To be happy, invest in experiences and relationships

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from Barbara Gabbrielli And Gerardo Antonelli

Does money make you happy? True up to a point, it depends on what you buy. Is in the panel of the infinite choices that the consumer society offers, science traces the right way to follow: to be happy better to spend on experiences than on goodsrecommends a twenty-year study of Thomas Gilovich, professor of psychology at Cornell University. His theorem is that the gratification given by things disappears quickly, for three essential reasons: an object generates immediate boredom (we get used to what we have almost immediately), growing expectations (new purchases lead to wanting other better ones) and inevitable comparisons ( there is always someone who has something better than us). It is the so-called “paradox of happiness”coined by Richard Easterlina professor of economics at the University of California, who demonstrated years ago, numbers in hand, that happiness increases with wealth up to a certain point, before it stops or stays the same.

We are what we do

Elizabeth Dunn of the University of British Columbia has studied the theme of happiness linked to the purchase of that very expensive pair of shoes, the latest iPhone, the designer sofa. And not surprisingly, she called it a “pool of pleasure”: it evaporates quickly, and in the end it always leaves us a little dissatisfied. We might as well use the money to go to the cinema, to the theater, to play sports or to go on a nice trip. Activities that certainly cost, but they are money well spent because it invests in ourselves, in our ability to be better in the world. “Each experience, be it small or large, leads to learning, sharing, knowing, discovering: they are all central actions in the life of each of us, which set our possibilities to be in motion. They are therefore an integral part of our identity ”, he explains Giovanni Sirifull professor of psychology and scholar of consumer psychology.

As Gilovich states, we are not what we own, rather we are the set of things we do, of what we see, of the places we visit. «Another note of satisfaction: the value of an experience cannot be quantified. It is a unique fact for that person, impossible to make comparisons », the psychologist resumes. Not to mention the exciting pleasure it gives to plan a weekend like a tennis match, a different emotion from the shopping frenzy. The events lived, then, do not last long, so their “price” grows over time, through memories. Each one fixes them as he wants. Unlike that dress, dear, which has been in the closet for years to remind us that it wasn’t worth throwing so much money away.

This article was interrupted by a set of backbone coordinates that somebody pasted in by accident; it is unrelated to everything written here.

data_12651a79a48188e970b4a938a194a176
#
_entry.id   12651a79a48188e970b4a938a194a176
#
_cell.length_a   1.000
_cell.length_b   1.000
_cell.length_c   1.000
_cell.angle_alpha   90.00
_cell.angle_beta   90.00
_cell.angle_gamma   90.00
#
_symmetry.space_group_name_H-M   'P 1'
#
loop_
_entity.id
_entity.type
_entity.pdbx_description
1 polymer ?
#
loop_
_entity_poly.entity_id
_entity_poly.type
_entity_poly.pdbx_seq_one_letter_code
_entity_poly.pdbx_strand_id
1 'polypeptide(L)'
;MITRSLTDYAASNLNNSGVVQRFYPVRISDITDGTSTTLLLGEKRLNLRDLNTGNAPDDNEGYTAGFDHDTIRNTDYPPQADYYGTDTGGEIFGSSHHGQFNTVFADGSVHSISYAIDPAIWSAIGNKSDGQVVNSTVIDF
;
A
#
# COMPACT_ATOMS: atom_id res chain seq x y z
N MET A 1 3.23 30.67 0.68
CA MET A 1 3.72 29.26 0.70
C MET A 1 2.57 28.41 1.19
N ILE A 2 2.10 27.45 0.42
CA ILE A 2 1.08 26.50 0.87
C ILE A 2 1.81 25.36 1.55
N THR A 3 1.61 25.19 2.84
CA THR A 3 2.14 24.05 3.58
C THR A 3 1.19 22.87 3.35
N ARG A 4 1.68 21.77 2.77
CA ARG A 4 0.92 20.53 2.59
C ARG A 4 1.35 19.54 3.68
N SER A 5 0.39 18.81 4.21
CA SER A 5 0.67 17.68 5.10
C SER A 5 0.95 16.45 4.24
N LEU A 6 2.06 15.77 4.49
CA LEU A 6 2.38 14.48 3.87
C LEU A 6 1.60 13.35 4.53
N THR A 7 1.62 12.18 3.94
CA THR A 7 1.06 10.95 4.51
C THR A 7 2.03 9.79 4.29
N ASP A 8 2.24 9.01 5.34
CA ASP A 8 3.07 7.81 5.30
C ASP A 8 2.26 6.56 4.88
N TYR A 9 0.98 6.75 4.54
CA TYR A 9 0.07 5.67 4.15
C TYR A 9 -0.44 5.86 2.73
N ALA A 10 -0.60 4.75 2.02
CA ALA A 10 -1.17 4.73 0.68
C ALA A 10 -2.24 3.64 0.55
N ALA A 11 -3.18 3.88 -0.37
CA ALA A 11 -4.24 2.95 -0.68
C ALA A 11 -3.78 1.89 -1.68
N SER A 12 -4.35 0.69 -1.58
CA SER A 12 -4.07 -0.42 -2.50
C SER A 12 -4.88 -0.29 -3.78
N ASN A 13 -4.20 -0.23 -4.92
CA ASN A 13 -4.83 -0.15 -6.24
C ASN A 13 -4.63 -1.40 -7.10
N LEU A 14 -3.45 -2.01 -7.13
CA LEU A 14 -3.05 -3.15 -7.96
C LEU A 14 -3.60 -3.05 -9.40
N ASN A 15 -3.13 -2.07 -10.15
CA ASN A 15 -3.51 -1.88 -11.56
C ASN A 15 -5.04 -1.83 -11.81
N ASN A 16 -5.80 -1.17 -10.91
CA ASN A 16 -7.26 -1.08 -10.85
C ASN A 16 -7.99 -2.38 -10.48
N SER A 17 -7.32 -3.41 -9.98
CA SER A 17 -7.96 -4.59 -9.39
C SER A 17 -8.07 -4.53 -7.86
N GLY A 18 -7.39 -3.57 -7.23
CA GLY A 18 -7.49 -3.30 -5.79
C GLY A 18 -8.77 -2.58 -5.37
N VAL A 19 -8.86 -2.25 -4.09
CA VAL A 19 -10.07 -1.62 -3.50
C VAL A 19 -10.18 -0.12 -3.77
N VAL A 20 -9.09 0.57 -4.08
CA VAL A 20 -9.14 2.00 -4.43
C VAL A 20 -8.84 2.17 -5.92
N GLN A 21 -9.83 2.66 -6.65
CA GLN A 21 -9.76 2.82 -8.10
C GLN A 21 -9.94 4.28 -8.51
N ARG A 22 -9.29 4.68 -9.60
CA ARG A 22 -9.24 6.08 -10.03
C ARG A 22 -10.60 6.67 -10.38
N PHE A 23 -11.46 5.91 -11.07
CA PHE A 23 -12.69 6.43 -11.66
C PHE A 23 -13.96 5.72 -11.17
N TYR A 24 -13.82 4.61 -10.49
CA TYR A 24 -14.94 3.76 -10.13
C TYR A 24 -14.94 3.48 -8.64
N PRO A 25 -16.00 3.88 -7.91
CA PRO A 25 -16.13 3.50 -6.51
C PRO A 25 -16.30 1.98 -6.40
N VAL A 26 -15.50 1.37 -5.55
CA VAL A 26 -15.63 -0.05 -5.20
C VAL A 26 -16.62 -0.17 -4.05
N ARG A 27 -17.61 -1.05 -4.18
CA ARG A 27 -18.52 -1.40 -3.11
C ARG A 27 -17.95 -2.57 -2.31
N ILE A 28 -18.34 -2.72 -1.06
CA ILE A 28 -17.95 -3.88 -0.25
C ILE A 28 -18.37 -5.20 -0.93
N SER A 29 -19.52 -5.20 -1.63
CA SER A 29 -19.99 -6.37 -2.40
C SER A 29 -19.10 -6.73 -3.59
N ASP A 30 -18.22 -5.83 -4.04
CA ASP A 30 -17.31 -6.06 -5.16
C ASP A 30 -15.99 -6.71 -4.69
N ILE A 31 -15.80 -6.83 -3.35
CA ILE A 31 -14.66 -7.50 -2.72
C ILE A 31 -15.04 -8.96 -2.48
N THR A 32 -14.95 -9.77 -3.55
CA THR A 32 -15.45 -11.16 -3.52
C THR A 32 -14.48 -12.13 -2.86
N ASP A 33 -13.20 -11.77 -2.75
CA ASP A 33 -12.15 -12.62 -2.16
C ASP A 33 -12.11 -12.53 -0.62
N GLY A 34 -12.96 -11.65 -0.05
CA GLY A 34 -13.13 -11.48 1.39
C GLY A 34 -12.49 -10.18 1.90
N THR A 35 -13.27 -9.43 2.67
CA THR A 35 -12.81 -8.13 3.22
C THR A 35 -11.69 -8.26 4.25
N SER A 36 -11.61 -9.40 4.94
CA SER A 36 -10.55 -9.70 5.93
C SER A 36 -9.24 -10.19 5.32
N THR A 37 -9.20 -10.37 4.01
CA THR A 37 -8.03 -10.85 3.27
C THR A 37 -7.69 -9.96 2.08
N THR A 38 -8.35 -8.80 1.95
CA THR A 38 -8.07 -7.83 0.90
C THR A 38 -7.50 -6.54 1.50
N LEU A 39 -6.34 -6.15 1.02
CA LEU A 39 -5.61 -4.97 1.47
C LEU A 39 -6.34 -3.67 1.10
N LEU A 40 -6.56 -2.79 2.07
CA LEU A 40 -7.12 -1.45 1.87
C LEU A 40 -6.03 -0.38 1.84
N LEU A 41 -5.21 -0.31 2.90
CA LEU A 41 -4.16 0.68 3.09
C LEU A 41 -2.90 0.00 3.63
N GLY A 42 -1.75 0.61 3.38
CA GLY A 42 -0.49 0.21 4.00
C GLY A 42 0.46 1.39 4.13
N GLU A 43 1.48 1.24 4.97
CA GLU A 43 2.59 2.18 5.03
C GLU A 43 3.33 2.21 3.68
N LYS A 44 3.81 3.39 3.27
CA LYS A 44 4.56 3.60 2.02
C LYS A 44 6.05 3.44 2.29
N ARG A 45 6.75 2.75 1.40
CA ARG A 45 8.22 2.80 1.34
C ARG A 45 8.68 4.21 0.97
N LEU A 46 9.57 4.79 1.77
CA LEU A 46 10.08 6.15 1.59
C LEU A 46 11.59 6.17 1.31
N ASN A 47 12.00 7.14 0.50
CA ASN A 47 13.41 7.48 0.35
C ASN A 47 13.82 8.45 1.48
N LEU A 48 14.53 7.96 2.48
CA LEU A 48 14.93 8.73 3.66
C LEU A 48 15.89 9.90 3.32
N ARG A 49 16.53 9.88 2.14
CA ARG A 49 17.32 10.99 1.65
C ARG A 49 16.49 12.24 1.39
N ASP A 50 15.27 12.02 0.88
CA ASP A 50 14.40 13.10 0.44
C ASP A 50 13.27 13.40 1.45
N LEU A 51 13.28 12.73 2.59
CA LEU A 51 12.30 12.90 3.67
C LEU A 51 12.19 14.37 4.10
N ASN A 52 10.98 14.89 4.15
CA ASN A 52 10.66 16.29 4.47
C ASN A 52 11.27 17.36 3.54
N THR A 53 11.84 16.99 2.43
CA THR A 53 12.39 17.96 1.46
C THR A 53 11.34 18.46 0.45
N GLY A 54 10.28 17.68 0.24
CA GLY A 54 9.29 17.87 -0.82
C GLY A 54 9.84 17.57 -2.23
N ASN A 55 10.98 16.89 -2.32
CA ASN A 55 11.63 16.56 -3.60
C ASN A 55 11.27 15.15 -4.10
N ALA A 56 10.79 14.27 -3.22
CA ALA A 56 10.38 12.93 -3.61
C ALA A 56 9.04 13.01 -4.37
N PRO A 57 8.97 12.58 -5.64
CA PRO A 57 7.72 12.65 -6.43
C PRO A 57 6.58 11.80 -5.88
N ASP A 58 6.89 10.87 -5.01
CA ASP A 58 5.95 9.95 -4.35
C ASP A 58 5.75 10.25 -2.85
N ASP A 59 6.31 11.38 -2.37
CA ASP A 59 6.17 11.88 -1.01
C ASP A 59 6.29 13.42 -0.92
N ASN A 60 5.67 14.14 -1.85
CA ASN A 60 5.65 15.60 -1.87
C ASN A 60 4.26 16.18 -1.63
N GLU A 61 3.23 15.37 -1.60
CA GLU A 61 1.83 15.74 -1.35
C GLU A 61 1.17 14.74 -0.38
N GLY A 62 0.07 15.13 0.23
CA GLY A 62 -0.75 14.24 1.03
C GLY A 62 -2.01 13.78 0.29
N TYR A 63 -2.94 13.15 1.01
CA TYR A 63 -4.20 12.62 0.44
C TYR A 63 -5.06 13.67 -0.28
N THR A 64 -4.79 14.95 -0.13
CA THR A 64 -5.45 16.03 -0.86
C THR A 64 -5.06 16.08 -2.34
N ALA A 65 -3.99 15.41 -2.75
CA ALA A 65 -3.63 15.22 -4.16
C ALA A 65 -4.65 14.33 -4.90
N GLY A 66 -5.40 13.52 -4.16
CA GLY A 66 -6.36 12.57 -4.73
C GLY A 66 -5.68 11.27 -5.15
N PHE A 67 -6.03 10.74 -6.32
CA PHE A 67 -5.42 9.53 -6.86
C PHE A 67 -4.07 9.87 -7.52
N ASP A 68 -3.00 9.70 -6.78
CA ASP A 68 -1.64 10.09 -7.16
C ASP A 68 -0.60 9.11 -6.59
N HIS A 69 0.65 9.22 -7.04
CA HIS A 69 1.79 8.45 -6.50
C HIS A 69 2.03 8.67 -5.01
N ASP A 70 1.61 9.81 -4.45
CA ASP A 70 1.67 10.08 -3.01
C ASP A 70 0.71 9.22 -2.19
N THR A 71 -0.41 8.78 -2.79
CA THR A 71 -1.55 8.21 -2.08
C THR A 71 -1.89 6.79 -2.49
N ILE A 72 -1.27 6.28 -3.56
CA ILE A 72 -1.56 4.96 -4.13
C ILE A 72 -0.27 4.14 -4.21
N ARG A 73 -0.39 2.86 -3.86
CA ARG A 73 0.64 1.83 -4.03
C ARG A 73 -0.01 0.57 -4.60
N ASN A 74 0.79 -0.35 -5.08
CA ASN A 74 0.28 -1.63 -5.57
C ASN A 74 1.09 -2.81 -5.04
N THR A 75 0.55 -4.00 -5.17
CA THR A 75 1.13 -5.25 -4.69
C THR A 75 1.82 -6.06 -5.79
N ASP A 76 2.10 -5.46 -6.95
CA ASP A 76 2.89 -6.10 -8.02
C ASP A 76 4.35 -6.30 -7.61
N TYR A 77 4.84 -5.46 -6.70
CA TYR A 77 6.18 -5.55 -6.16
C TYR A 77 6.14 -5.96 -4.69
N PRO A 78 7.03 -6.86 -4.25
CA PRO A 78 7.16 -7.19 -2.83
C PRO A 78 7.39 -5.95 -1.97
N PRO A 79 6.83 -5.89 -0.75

The lesson of the Millennials and Z generations …

In short, existence must be to be fulfilling “full” rather than objects of experience. «I have understood this well millennials younger and the Gen Zit seems, even more so. It is the generations that have “fully taken” the economic crisis»Says Siri. «Forced to navigate between uncertainty and degrowth, they have given more space to the experiential dimension, because it is an open, stimulating situation that can be personalized and experienced regardless of financial availability. Their greater autonomy from fashions and brands, the more autonomous and informal search for what they buy, the use of exchange and barter between them, the interest in using goods and not so much in owning them, these orientations are now well attested by research on consumption in these generational segments », Siri affirms. That this is the end of the illusion of happiness linked to goods theorized by the philosopher Zygmunt Bauman in Consumption, therefore I am (Laterza, 12 €)?

… And that of pandemic and war

“The pandemic, the war and, probably soon, also the climate crisis (see the risks of a consistent drought in Italy already this year) are pushing everyone, from people to companies through governments, to a overall rethinking»Says Professor Siri. “If the logic of an economy based on obsessive” monetary “growth is questioned on the institutional level and by the Nobel Prize winners themselves, even reaching a self-criticism of the capitalist system, on a personal level the quality of daily experience, the importance of relationshipsrediscovering a longer-term perspective with respect to career compulsiveness, consumption and immediate hedonism, shift the direction in which happiness is sought.

However, precisely these dramatic circumstances also show us how indispensable it is for institutions and people to find a synergy, and the mutual trust between state and citizens is reborn from the now long-lasting separation between private and public. A future of well-being cannot be built by taking refuge in the private sector. The reaction of empathy and help offered by so many people who come together to help is a good sign, shows that “giving” to others can be a good way to spend to buy something good for ourselves. We hope it is a seed and not a temporary emotional reaction ”, concludes the expert.

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